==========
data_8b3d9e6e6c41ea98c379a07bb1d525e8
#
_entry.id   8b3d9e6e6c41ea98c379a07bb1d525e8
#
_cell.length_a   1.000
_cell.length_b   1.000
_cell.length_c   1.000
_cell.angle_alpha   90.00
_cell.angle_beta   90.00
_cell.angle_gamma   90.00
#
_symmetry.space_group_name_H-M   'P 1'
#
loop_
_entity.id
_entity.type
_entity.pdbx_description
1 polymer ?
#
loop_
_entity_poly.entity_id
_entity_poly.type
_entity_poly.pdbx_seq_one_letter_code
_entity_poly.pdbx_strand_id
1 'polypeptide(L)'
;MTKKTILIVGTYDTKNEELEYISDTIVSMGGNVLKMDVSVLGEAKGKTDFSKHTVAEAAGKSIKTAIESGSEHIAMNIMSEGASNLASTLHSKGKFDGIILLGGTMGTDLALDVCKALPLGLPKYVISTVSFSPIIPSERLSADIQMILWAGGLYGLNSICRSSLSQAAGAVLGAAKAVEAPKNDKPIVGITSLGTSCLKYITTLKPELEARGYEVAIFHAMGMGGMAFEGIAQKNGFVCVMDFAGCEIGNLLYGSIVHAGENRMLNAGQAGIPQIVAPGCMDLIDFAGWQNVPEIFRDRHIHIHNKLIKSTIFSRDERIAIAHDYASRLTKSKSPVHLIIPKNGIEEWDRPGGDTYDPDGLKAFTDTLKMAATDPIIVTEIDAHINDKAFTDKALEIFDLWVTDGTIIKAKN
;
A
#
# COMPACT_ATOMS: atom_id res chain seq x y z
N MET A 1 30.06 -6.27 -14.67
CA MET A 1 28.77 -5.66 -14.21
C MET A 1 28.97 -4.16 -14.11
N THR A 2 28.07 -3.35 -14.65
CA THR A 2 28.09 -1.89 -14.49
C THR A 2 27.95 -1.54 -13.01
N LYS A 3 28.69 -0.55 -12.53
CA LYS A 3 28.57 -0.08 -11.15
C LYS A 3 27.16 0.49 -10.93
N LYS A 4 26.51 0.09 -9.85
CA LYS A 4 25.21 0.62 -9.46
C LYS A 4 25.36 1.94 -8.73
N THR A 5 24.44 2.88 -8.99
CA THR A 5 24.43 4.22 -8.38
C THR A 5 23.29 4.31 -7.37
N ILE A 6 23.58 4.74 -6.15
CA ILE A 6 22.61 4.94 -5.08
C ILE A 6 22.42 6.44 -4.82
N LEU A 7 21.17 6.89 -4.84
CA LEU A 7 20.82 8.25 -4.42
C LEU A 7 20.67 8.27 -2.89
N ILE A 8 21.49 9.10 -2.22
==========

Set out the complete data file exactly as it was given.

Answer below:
data_8b3d9e6e6c41ea98c379a07bb1d525e8
#
_entry.id   8b3d9e6e6c41ea98c379a07bb1d525e8
#
_cell.length_a   1.000
_cell.length_b   1.000
_cell.length_c   1.000
_cell.angle_alpha   90.00
_cell.angle_beta   90.00
_cell.angle_gamma   90.00
#
_symmetry.space_group_name_H-M   'P 1'
#
loop_
_entity.id
_entity.type
_entity.pdbx_description
1 polymer ?
#
loop_
_entity_poly.entity_id
_entity_poly.type
_entity_poly.pdbx_seq_one_letter_code
_entity_poly.pdbx_strand_id
1 'polypeptide(L)'
;MTKKTILIVGTYDTKNEELEYISDTIVSMGGNVLKMDVSVLGEAKGKTDFSKHTVAEAAGKSIKTAIESGSEHIAMNIMSEGASNLASTLHSKGKFDGIILLGGTMGTDLALDVCKALPLGLPKYVISTVSFSPIIPSERLSADIQMILWAGGLYGLNSICRSSLSQAAGAVLGAAKAVEAPKNDKPIVGITSLGTSCLKYITTLKPELEARGYEVAIFHAMGMGGMAFEGIAQKNGFVCVMDFAGCEIGNLLYGSIVHAGENRMLNAGQAGIPQIVAPGCMDLIDFAGWQNVPEIFRDRHIHIHNKLIKSTIFSRDERIAIAHDYASRLTKSKSPVHLIIPKNGIEEWDRPGGDTYDPDGLKAFTDTLKMAATDPIIVTEIDAHINDKAFTDKALEIFDLWVTDGTIIKAKN
;
A
#
# COMPACT_ATOMS: atom_id res chain seq x y z
N MET A 1 30.06 -6.27 -14.67
CA MET A 1 28.77 -5.66 -14.21
C MET A 1 28.97 -4.16 -14.11
N THR A 2 28.07 -3.35 -14.65
CA THR A 2 28.09 -1.89 -14.49
C THR A 2 27.95 -1.54 -13.01
N LYS A 3 28.69 -0.55 -12.53
CA LYS A 3 28.57 -0.08 -11.15
C LYS A 3 27.16 0.49 -10.93
N LYS A 4 26.51 0.09 -9.85
CA LYS A 4 25.21 0.62 -9.46
C LYS A 4 25.36 1.94 -8.73
N THR A 5 24.44 2.88 -8.99
CA THR A 5 24.43 4.22 -8.38
C THR A 5 23.29 4.31 -7.37
N ILE A 6 23.58 4.74 -6.15
CA ILE A 6 22.61 4.94 -5.08
C ILE A 6 22.42 6.44 -4.82
N LEU A 7 21.17 6.89 -4.84
CA LEU A 7 20.82 8.25 -4.42
C LEU A 7 20.67 8.27 -2.89
N ILE A 8 21.49 9.10 -2.22